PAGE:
‘Blu-ray or Bust’
GAME NIGHT (2018, R, 100 minutes, AGGREGATE FILMS/WARNER BROTHERS)
Comedies of late have been a tad un-funny. The most recent and horrifying examples being needless sequels (DADDY’S HOME 2, BAD MOM’S CHRISTMAS), terrible casting choices (FATHER FIGURES), and downright stupid scripts (SUPER TROOPERS 2).
Thankfully, GAME NIGHT is here to save the genre from inane mediocrity and blatant stupidity. The film centers around a group of friends who gather once a week to play games like Scrabble and Charades. Their latest game night, however, is highjacked by the brother of one of the friends; Brooks (Kyle Chandler) hires an agency that puts on murder mystery parties to try and one-up his second-best brother Max (Jason Bateman), only the game becomes real when real goons show up and kidnap Brooks. Hilarity—literally—ensues.
The script is well-written, the jokes well-timed and executed by perfectly cast actors. Mr. Bateman is his usual, capable self, proving again that any film with him in the leading role is more than likely a safe bet. Michael C. Hall of “Dexter” fame turns in a sinister performance, and Rachel McAdams is especially good in her role as Max’s wife Annie. Jesse Plemons turns in a particularly creepy and awkward performance as neighbor/ex-game night participant Gary, and Lamorne Morris has a masterful delivery, not to mention a face and body language that accentuate every funny line he has.
But the scene stealer here is cinematographer Barry Peterson. What this man does with camera angles and action sequences is nothing short of masterful. There are several scenes which come to mind, but one in particular (it involves our heroes playing “hot potato” with a Faberge egg) is executed so seamlessly and with such fluidity that you wonder how the directors could afford such talent. His brilliant eye is the bonus character in this production; from the obvious gameboard-like setups to the wheel’s-eye view of the road, he gives a genre film a poetic and original boost that should make other cinematographers jealous. Seriously, he’s that damn good.
This film also contains what could be THE GREATEST opening and closing credits montages in recent memory. Honestly, there is more original production work here than in a normal Hollywood comedy, and clearly sets it above your typical fare. The meticulous attention and care put into the entire work shows you how seriously the producers (one of which was Bateman, under his production company Aggregate Films) and studio took this material.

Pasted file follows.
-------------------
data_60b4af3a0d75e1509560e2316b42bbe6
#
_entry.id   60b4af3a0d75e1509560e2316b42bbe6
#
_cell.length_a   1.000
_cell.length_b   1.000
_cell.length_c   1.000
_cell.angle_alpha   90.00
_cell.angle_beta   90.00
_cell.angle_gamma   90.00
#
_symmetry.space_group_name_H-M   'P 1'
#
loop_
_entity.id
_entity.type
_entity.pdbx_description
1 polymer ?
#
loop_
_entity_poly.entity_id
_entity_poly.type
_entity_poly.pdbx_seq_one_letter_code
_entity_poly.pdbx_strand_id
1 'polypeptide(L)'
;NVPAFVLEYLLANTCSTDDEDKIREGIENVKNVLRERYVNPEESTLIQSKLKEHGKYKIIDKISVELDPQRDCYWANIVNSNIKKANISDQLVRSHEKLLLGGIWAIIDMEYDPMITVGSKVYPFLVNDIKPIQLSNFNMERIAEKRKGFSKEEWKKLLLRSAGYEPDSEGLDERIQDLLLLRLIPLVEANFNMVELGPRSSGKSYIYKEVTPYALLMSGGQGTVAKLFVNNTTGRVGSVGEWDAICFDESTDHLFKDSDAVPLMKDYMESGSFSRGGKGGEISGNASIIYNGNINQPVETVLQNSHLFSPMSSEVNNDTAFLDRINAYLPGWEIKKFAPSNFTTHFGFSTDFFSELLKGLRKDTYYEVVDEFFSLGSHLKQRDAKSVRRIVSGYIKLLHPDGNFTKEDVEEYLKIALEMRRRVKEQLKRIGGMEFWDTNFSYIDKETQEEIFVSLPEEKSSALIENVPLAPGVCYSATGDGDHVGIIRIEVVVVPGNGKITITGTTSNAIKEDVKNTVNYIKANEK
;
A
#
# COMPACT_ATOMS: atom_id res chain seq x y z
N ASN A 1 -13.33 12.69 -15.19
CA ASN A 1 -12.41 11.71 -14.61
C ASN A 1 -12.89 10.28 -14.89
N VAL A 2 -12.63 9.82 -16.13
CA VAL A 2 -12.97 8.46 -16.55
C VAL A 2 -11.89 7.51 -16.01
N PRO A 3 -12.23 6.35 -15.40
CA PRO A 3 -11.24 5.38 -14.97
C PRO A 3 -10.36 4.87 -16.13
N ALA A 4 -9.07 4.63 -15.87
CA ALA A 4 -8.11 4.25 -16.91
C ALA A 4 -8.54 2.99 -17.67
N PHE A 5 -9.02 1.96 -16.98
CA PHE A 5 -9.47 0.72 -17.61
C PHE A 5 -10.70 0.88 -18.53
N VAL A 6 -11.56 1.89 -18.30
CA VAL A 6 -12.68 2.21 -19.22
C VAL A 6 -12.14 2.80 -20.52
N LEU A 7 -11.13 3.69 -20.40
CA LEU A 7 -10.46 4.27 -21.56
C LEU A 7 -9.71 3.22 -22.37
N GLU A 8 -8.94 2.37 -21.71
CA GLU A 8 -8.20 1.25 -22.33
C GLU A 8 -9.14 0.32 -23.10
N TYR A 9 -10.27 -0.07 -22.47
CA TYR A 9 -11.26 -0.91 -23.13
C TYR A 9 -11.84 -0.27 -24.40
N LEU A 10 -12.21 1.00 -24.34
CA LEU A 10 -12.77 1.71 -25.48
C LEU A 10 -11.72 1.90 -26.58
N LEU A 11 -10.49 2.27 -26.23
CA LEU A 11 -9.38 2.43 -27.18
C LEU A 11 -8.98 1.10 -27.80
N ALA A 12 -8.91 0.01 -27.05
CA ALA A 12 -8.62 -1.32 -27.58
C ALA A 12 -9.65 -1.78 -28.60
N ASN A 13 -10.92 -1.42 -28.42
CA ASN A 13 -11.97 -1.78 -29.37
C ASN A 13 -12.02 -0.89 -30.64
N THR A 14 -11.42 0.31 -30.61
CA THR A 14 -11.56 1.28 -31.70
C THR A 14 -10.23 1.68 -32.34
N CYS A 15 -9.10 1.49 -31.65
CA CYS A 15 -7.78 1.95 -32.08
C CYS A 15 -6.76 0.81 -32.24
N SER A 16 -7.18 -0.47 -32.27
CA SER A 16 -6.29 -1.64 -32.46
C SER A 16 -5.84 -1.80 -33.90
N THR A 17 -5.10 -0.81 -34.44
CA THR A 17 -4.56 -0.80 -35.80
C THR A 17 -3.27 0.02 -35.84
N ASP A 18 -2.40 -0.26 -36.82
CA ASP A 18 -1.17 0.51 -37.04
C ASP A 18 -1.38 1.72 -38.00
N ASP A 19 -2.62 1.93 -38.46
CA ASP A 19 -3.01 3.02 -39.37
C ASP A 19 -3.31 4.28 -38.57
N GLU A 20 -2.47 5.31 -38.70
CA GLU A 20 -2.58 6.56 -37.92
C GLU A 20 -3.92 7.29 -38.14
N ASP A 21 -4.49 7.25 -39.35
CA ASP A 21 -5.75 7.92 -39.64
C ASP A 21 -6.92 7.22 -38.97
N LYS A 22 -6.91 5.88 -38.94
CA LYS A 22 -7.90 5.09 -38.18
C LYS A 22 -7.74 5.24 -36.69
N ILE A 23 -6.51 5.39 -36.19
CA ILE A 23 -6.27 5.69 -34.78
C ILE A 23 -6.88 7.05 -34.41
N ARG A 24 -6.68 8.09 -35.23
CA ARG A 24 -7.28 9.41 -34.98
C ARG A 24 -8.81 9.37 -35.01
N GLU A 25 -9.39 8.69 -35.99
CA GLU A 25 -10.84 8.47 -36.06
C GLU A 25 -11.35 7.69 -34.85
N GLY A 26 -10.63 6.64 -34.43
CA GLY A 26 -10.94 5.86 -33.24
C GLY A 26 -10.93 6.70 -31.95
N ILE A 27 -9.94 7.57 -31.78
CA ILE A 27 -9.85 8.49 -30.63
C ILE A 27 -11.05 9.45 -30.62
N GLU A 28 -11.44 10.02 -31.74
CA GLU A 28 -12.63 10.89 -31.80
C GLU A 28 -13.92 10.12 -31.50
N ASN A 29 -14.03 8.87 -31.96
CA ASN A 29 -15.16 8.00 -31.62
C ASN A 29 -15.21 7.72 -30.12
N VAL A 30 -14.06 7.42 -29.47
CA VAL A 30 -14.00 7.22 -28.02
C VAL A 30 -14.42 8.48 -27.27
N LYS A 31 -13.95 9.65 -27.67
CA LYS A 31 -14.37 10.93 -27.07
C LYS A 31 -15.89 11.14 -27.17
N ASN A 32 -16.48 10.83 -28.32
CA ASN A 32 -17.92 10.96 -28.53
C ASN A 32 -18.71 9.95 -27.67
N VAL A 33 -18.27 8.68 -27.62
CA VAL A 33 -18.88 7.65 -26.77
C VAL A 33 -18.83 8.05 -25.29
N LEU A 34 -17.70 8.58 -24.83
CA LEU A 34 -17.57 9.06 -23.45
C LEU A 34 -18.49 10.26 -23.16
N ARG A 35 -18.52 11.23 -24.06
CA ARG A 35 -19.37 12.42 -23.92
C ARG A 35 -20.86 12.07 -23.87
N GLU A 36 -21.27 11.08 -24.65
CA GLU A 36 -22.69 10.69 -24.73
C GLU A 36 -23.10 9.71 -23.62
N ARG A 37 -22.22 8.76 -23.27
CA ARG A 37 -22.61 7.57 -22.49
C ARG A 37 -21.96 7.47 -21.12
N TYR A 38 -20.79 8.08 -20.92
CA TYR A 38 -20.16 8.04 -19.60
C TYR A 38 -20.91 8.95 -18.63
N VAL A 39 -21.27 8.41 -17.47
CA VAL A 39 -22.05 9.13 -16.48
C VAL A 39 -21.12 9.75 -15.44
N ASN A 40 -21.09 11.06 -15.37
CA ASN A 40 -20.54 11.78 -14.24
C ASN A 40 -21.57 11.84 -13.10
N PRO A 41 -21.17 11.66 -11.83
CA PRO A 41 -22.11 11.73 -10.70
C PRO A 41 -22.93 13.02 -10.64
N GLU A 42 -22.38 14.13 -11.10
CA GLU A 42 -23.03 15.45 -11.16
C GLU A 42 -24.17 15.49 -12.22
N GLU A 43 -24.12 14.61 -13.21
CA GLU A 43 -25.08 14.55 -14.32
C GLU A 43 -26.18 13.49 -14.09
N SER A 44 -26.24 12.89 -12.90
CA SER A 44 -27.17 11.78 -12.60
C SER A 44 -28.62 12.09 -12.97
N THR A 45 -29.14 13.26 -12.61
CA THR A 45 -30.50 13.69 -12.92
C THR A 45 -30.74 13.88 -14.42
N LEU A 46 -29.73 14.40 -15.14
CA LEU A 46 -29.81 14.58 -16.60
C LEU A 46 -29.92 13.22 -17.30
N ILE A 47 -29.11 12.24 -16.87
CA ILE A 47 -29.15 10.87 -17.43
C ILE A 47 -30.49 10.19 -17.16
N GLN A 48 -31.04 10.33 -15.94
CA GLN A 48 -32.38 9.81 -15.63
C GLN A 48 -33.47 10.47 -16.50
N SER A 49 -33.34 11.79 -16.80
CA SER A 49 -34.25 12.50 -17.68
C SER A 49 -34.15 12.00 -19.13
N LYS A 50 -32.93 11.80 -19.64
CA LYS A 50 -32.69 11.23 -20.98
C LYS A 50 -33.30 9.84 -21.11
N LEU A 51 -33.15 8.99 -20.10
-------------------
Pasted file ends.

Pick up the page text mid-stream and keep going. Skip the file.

One of the best things about the script is that not one single person gets the best laughs; the jokes are layered throughout each character’s storylines. From friends Kevin (Lamorne Morris) and Michelle (the gorgeous Kylie Bunbury from “Under the Dome”) arguing over which celebrity she slept with, to Sarah’s (Sharon Horgan) unfortunate pairing with doofus Ryan (Billy Magnussen), there are plenty of funny moments to go around. Mr. Bateman has always been a whip-smart comedic actor, with an eye for the hysterically mundane (if you haven’t seen his amazing directorial debut BAD WORDS, go watch it) (like, RIGHT NOW).
The opening titles alone make this a must-see in the digital format. The music and action also make the purchase on Blu-ray important, as you will not get the same fluid effects out of a regular DVD. The only unfortunate thing concerning the release is the special features; you get a making-of doc and a gag reel, and that’s it. Seems a bit lean for the increased production value of the film itself—surely the team at Aggregate have more to say about this comedy’s behind-the-scenes than this, no matter how funny the gag reel is.
Mr. Bateman’s next project is season two of “Ozark” for Netflix, another of his have-to-watch projects. Indeed, if he continues on this current streak, just go see everything he is attached to. He could be the smartest actor in Hollywood at this moment.
Film Grade: A-
Special Features: C
Blu-ray Necessary: Most definitely
-- T.S. Kummelman